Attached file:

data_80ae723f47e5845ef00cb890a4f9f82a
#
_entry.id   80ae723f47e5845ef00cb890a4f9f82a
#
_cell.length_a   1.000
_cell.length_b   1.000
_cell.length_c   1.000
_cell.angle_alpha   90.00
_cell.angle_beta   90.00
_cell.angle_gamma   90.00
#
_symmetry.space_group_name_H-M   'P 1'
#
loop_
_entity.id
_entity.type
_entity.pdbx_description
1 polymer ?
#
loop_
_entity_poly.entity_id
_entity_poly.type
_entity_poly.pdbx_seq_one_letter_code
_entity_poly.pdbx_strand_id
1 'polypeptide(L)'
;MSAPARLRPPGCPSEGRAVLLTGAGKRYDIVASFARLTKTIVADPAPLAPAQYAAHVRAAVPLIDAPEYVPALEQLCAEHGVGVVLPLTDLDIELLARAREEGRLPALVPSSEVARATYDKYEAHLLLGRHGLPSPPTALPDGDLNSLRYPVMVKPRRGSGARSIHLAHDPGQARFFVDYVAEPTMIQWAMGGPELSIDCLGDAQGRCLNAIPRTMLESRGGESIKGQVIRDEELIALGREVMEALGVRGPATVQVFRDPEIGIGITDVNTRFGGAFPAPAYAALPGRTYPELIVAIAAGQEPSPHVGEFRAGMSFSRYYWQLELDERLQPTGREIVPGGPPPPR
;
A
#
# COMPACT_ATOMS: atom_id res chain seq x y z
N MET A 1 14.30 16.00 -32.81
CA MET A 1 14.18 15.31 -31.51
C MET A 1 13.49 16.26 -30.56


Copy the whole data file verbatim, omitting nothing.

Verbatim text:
data_80ae723f47e5845ef00cb890a4f9f82a
#
_entry.id   80ae723f47e5845ef00cb890a4f9f82a
#
_cell.length_a   1.000
_cell.length_b   1.000
_cell.length_c   1.000
_cell.angle_alpha   90.00
_cell.angle_beta   90.00
_cell.angle_gamma   90.00
#
_symmetry.space_group_name_H-M   'P 1'
#
loop_
_entity.id
_entity.type
_entity.pdbx_description
1 polymer ?
#
loop_
_entity_poly.entity_id
_entity_poly.type
_entity_poly.pdbx_seq_one_letter_code
_entity_poly.pdbx_strand_id
1 'polypeptide(L)'
;MSAPARLRPPGCPSEGRAVLLTGAGKRYDIVASFARLTKTIVADPAPLAPAQYAAHVRAAVPLIDAPEYVPALEQLCAEHGVGVVLPLTDLDIELLARAREEGRLPALVPSSEVARATYDKYEAHLLLGRHGLPSPPTALPDGDLNSLRYPVMVKPRRGSGARSIHLAHDPGQARFFVDYVAEPTMIQWAMGGPELSIDCLGDAQGRCLNAIPRTMLESRGGESIKGQVIRDEELIALGREVMEALGVRGPATVQVFRDPEIGIGITDVNTRFGGAFPAPAYAALPGRTYPELIVAIAAGQEPSPHVGEFRAGMSFSRYYWQLELDERLQPTGREIVPGGPPPPR
;
A
#
# COMPACT_ATOMS: atom_id res chain seq x y z
N MET A 1 14.30 16.00 -32.81
CA MET A 1 14.18 15.31 -31.51
C MET A 1 13.49 16.26 -30.56